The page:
New Environmental Art from Taiwan
Council for Cultural Affairs, Taiwan
Taipei Cultural Center of TECO, New York
Presented in Partnership by
The Schuylkill Center for Environmental Education
and Asian Arts Initiative, Philadelphia
Recently, I met two very talented installation artists named Chao-chang Lee and Ping-yu Pan who both create art in environmental settings in Taiwan. These two very humble and amazing artists were invited to the U.S. to create installation works at the Schuylkill Center for Environmental Education for the “Going Green New Environmental Art from Taiwan” Exhibition which has works at the Schuylkill Center and also the Asian Arts Initiative in Philadelphia. I thought this would be a great opportunity to test my new Metabones Contax G SNAP! Gear setup so I volunteered to document some of the performances they were both having at their installations. Because we would be out in the woods, I decided to really be low profile so I took only my indiRAILSpro MP which has a built-in follow focus and monopod. I also brought just two lenses, my Contax G 90mm and 28mm lenses. Because I was afraid the 28mm was not going to give me the full coverage I needed I also decided to be adventurous and I attached a Raynox HD-6600PRO55 .66 wide angle adapter to the 28mm making the lens approximately an 18mm lens.
One of the great things about using Contax G glass is that they are very sharp lenses and one of the challenges is that they are also very sharp lenses.
So with the GH1 this can be a problem. The screen is just not good enough to find critical focus especially in some outdoor environments like a wooded setting. Since I started to notice that I was having trouble with critical focus, I decided to play it safe and I opened up to f/4 through f/8 in order to get more depth of field in the hopes of covering myself and getting more in focus than out of focus shots. In many cases, the documentation shows some of the challenges when you have such sharp lenses. You’ll see a few out of focus shots here and there so its always a learning process. Having said that when the exposure and focus was on these lenses really do now how to shine.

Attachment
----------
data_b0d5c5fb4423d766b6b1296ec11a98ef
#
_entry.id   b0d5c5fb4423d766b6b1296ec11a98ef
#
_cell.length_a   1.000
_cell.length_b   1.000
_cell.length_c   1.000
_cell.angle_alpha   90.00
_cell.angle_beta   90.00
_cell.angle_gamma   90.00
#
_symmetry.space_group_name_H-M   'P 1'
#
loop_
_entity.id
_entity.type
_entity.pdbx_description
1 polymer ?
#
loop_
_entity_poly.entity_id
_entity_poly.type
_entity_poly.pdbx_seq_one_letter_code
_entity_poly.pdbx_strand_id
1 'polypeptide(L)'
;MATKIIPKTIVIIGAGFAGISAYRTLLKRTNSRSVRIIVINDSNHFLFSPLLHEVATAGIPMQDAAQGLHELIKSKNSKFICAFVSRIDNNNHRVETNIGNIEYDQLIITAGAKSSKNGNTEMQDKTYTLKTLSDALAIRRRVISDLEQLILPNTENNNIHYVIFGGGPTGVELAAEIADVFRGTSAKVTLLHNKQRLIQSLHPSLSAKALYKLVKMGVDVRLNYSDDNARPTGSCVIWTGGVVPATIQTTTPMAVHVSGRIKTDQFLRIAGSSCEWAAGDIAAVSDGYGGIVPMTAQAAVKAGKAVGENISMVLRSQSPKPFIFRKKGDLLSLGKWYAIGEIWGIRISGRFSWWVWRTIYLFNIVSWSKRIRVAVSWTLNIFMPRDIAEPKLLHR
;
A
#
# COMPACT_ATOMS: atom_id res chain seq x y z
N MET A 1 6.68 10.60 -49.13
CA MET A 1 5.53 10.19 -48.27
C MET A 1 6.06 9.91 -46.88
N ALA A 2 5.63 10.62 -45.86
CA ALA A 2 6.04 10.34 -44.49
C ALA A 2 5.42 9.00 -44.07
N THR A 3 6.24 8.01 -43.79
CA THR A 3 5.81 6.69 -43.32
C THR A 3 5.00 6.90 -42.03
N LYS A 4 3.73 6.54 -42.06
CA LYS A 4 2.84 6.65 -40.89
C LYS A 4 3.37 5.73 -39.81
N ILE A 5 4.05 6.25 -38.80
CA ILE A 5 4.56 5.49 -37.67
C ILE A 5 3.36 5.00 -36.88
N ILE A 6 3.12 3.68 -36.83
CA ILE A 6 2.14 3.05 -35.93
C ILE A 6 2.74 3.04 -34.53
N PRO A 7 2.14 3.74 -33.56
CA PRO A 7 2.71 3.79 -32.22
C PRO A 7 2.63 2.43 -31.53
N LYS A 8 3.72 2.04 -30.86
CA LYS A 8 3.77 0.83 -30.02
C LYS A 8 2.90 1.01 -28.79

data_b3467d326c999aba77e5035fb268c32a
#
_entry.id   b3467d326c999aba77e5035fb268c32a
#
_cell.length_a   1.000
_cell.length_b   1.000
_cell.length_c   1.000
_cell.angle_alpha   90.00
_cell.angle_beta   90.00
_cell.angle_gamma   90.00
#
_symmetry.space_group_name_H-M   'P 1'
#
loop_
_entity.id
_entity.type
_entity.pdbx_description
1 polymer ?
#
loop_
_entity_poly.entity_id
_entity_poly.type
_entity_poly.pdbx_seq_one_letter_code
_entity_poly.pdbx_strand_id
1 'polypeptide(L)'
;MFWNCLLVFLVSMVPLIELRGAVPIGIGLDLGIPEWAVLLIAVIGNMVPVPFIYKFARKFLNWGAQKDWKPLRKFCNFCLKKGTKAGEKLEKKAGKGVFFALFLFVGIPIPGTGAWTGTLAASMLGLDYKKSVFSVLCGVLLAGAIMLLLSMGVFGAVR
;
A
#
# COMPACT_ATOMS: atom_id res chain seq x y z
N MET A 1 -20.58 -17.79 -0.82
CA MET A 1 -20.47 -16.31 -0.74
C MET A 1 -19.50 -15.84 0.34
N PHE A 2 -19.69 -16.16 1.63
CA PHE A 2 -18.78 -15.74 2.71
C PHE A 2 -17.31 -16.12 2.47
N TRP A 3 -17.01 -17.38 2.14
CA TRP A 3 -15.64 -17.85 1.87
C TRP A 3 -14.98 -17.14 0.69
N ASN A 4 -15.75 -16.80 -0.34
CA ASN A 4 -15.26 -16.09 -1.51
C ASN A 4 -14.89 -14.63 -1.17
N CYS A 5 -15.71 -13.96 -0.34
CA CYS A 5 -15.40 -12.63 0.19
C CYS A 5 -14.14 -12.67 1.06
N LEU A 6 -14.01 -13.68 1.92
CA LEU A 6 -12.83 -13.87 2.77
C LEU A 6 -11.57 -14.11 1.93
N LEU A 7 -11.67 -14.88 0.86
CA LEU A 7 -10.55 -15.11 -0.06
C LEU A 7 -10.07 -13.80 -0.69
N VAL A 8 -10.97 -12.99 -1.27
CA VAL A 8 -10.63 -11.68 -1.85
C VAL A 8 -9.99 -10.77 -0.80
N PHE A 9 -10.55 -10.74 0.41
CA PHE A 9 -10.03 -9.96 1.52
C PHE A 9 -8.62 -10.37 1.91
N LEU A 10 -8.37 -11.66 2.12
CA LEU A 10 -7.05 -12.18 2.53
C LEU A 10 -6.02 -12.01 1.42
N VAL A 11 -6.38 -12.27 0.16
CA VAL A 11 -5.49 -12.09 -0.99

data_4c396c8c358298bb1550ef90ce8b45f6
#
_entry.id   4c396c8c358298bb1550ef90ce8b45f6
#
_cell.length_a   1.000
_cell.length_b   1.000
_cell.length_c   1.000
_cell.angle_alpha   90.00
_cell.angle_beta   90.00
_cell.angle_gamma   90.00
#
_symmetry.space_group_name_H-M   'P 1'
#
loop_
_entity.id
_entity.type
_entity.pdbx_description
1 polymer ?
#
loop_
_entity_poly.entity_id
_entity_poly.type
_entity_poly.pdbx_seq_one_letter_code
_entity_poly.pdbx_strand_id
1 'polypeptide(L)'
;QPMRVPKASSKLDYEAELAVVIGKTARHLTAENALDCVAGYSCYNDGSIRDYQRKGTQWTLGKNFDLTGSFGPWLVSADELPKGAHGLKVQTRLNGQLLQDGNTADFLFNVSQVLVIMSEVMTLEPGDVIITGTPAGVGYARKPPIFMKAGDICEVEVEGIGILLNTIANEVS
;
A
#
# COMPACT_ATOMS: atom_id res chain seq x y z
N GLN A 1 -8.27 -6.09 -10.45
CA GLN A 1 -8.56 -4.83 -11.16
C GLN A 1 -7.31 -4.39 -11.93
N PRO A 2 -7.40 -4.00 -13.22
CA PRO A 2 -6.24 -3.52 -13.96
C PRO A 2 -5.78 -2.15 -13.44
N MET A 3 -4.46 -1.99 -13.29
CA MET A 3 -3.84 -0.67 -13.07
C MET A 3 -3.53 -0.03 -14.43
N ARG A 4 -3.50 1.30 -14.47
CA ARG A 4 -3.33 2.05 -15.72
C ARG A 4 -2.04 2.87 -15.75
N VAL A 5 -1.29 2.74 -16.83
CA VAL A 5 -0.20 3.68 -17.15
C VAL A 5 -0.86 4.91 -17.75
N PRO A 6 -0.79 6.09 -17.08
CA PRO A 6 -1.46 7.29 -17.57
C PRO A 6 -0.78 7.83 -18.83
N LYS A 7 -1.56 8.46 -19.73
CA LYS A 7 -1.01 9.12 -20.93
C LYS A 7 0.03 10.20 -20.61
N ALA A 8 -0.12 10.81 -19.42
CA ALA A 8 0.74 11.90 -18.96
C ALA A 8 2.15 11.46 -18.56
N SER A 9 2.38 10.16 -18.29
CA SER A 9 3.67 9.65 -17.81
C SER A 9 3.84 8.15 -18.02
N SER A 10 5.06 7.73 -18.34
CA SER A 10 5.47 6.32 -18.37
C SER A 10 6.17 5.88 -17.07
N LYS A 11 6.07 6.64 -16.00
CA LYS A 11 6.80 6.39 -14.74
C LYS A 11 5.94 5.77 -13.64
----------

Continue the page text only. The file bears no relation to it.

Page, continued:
Most of the shots I’ve seen with Contax G glass have been from still photographers so seeing moving images with Contax G glass is really wonderful and very exciting. I was also just floored at how well the Raynox HD-6600PRO55 wide angle adapter did. I basically had the adapter on the 28mm lens most of the time and it was still fairly sharp with a little vignetting and softening on the corners. I’ve used the Raynox on a few different lenses and the vignetting and softness is much more pronounced on my other lenses. I’d say using the Raynox wide angle adapter on Contax G glass produces some very good usable footage. Overall, I really see a lot of potential for Contax G glass especially in narrative filmmaking where you have much more control over your shots. I still want to see if I can get more comfortable and use them in more of a documentary run and gun style setting but for the second time at using these lenses I think this was not a bad effort.
I’d like to thank Chao-chang Lee and Ping-yu Pan for the opportunity to meet them and to film their work.
Here is one of the pieces:
Ping-yu Pan’s installation, “Ark for Plants” is made up of fallen branches and pine cones tied with natural twine in the shape of an ark. Her boat-shaped sculpture is designed as a deer fence to protect a young native dogwood tree.The film clips capture Ping-yu Pan’s live performance at the installation where visitors are invited to cast a handful of soil into the place where the tree is planted.
For more information on the exhibition please visit:
Contax G 28mm f/2.8
w/Raynox HD-6600PRO55 .66 wide angle adapter
Contax G 90mm f/2 lens
Metabones Contax G adapter and indiSYSTEM SNAP! Gear